I have come to realise that I’ve been disgustingly inactive on my blog recently. You can’t blame me though – it’s midsummer here in New Zealand and there are many things to do other than sit at one’s computer writing (or raving, in my case). Like go camping, or socialize, or get into your garden, or socialize. Or go riding around town on your bicycle and break out your Mohawk Riding Helmet (TM). Or socialize… Continue reading
It’s official! It’s out! And it’s available online!!!
A few months ago we helped a Kiwi friend of ours record a CD of New Zealand Music for Kids that she had written. We all had heaps of fun creating it. Picture four Kiwi adults and a cello in a hatchback car, buzzing around Auckland (New Zealand), getting lost while trying to find the recording studio, then playing the ukulele really really fast and talking and snorting like wild pigs. We had a blast, and much to our delight it’s now available to the general public. Check it out – there are all sorts of music styles on it, and it’s the kind of music that adults can actually enjoy when the kids keep thrashing it.
We featured in ‘Goldirocks and the Three Wild Pigs’, a Bluesy modern version of the old story that explains why crime doesn’t pay, plus I played ukulele here and there and also did some background vocals, on a few of the other songs. That’s us on the cover. We’re rather pleased with our hairstyles…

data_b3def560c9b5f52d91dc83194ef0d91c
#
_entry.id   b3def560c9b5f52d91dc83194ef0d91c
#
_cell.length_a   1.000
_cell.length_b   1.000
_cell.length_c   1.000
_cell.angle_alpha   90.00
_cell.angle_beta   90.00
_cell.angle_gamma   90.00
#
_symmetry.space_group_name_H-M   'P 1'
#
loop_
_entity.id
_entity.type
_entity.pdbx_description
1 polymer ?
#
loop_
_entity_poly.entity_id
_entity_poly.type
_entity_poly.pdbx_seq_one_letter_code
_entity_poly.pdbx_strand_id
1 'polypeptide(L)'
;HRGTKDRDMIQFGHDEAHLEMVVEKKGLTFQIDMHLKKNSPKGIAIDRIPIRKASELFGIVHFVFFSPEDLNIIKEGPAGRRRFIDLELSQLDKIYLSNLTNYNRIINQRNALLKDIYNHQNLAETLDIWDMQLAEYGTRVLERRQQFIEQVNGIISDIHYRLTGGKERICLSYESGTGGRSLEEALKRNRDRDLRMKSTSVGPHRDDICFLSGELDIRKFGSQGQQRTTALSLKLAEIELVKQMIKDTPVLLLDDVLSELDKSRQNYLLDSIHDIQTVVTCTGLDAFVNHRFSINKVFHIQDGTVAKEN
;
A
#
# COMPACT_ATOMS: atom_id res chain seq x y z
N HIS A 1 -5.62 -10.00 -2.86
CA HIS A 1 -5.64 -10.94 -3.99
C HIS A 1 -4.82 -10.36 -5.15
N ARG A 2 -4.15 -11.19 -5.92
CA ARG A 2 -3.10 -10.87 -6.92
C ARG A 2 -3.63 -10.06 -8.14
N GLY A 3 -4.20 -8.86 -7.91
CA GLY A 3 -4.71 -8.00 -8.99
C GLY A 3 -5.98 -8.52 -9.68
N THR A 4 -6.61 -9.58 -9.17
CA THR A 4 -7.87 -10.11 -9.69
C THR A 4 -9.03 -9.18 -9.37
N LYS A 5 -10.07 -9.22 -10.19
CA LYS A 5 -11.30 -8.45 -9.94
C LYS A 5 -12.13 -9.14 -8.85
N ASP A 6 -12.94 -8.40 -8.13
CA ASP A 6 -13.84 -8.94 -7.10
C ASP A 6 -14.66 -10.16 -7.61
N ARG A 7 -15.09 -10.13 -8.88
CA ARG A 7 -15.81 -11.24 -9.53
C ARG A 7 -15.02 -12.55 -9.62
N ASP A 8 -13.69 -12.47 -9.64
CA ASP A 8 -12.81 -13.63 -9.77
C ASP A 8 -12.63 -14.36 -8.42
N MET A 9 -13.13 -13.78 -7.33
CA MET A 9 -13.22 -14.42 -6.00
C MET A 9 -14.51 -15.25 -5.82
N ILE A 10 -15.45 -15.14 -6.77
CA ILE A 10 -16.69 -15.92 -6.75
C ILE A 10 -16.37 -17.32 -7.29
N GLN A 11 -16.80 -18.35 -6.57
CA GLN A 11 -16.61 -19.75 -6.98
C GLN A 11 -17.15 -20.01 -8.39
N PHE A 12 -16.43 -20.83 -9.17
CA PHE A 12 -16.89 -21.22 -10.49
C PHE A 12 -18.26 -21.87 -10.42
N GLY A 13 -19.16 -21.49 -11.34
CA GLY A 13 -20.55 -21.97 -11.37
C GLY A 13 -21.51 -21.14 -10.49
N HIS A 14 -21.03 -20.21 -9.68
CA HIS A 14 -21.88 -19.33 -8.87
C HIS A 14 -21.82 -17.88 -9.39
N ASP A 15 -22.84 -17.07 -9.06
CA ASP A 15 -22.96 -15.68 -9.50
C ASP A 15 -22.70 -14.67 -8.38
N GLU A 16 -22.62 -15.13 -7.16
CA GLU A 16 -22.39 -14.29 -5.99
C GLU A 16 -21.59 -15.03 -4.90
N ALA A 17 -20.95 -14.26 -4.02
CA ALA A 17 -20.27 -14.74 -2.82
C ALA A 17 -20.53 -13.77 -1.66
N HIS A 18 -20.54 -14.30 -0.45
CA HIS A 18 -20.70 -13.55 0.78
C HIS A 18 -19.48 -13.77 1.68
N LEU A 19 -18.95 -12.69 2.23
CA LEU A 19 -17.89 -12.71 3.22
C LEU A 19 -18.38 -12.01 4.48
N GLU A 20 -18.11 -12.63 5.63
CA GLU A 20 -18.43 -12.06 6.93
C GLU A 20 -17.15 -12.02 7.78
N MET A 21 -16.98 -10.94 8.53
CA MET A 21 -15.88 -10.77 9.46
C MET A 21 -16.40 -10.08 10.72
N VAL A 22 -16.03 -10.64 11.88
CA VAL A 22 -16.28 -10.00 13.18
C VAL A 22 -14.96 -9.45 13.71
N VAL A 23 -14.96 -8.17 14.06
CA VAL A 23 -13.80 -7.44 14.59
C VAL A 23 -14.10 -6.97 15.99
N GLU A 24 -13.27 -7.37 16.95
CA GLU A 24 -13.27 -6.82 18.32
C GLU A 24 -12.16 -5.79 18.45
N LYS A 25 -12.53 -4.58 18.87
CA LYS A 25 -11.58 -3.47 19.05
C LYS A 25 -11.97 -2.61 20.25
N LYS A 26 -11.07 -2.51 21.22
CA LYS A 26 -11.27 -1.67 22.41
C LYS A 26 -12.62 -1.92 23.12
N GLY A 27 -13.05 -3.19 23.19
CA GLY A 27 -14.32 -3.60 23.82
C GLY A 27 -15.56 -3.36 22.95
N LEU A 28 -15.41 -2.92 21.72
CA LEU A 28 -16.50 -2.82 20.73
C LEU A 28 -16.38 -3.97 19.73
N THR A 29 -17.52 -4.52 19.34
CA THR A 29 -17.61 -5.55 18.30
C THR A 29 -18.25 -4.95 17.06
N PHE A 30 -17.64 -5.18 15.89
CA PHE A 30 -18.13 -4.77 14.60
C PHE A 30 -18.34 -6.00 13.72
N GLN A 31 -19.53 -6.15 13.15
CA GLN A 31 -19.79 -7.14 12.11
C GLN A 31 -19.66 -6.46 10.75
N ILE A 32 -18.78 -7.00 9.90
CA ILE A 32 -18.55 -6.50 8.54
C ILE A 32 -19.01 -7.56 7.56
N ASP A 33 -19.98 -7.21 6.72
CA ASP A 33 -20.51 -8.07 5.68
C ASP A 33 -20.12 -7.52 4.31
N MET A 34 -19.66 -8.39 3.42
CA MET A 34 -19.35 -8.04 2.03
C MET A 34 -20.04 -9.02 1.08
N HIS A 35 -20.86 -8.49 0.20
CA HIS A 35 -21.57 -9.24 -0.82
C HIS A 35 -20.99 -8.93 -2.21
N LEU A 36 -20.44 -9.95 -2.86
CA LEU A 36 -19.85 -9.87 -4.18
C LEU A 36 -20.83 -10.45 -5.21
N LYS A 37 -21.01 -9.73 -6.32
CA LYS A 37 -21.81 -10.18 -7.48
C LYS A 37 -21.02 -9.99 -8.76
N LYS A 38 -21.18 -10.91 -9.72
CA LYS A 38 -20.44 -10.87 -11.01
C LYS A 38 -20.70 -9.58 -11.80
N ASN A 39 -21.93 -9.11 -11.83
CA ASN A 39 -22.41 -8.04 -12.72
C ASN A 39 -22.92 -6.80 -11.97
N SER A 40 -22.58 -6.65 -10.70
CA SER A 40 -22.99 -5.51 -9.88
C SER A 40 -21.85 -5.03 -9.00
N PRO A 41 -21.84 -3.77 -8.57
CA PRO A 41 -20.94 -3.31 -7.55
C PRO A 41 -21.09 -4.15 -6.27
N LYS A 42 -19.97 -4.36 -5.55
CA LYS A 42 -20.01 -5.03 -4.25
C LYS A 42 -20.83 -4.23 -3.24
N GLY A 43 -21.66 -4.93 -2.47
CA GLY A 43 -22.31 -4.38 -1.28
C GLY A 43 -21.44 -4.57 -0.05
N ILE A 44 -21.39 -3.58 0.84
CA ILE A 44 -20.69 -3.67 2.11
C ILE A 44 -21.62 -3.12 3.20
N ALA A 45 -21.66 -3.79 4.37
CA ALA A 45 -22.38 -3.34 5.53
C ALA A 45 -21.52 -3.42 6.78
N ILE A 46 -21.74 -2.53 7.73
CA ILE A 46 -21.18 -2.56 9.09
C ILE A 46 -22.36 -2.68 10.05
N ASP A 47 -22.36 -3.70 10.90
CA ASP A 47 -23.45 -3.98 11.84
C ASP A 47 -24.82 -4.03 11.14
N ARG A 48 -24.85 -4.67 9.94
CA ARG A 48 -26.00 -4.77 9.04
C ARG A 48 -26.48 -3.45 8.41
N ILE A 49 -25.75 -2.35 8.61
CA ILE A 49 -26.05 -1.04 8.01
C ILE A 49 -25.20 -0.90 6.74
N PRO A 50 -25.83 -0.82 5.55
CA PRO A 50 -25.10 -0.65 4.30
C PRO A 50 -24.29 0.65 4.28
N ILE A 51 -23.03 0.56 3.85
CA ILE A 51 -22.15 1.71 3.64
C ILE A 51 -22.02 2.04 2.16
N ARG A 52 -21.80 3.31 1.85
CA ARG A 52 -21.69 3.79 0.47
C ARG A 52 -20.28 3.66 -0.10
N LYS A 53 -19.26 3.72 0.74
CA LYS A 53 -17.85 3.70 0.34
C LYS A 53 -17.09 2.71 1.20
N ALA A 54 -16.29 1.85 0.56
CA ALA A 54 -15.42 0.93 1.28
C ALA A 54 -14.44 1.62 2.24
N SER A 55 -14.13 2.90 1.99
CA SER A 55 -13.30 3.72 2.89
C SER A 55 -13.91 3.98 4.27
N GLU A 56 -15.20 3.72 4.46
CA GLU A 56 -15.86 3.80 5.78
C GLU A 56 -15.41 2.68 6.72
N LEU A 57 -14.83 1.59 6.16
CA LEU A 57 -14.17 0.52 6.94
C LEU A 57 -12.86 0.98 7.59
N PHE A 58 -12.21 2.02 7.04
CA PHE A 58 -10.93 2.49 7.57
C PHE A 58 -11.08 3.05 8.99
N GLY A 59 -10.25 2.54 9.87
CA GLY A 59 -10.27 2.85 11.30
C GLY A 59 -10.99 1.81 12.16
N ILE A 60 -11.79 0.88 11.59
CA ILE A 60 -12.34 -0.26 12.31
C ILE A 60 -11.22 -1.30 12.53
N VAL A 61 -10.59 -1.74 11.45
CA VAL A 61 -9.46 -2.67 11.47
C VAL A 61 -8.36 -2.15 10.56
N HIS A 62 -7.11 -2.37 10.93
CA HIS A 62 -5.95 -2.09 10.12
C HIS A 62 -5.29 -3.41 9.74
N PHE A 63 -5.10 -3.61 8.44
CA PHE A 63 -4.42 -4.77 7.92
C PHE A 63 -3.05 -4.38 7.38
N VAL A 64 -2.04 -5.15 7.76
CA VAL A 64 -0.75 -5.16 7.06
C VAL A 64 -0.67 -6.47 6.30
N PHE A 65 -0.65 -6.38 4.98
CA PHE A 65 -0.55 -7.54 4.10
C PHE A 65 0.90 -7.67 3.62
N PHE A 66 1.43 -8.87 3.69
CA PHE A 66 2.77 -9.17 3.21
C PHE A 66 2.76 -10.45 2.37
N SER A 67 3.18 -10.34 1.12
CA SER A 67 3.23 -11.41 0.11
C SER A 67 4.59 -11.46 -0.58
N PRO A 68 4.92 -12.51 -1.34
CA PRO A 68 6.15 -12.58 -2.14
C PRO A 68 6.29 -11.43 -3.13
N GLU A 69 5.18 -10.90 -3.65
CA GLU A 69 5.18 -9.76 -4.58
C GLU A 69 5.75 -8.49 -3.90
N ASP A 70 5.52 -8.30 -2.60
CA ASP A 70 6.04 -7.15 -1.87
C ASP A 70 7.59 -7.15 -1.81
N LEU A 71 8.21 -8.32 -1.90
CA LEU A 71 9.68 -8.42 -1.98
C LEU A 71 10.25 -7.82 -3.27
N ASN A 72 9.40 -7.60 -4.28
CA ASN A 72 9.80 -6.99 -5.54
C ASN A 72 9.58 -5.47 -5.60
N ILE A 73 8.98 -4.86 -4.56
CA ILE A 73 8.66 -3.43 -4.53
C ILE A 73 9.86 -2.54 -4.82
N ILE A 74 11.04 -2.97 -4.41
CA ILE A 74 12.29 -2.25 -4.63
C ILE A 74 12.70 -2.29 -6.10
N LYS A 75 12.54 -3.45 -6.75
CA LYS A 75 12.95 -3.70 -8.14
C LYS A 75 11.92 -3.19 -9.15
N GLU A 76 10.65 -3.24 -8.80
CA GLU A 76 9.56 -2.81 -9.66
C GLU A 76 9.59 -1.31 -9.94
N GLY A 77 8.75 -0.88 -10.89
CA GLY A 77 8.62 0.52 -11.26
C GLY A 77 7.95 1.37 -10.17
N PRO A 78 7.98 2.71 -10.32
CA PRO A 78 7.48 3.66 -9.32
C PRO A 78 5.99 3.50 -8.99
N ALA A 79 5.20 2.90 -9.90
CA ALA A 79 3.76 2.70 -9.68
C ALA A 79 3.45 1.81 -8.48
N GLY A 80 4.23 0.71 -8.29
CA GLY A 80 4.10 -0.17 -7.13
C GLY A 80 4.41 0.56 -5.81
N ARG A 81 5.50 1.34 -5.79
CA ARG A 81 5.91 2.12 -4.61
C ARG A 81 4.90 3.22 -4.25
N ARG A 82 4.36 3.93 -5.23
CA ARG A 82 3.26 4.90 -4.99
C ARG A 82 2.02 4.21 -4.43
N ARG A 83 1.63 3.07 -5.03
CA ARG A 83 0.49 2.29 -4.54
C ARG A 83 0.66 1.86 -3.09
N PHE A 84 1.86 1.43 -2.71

Big congratulations to Jodi, the album’s author. From conception, this album has been fifteen years in the making. You done good girl!!
Check it out HERE
Before dawn I was woken by the sound of what seemed like the Tibetan version of
the bagpipes coming from the temple. Of course, that started off the dog packs
who accompanied this strident sound with what they thought was rather a nice
rendition of the Barking Symphony Number 3 in C Minor. Even that may have been almost tolerable had it not been for the monkey packs singing their Screech
Symphony Number 8 in D Sharp. As any musician will tell you, these particular
notes go not together. Finally, thank goodness, the Tibetan bagpipes stopped
– ‘insert sigh of relief’. Alas, too soon. Horns started up, replacing
the bagpipes, with an accompaniment of drums keeping beat as loudly as
possible. Okay, at least the horns weren’t being played at as high a pitch as
the bagpipe thingys. But I didn’t reckon with the pending cymbols about to be played at a definate clash of tempo with the drums. Conches then competed this cocophony of sound. Continue reading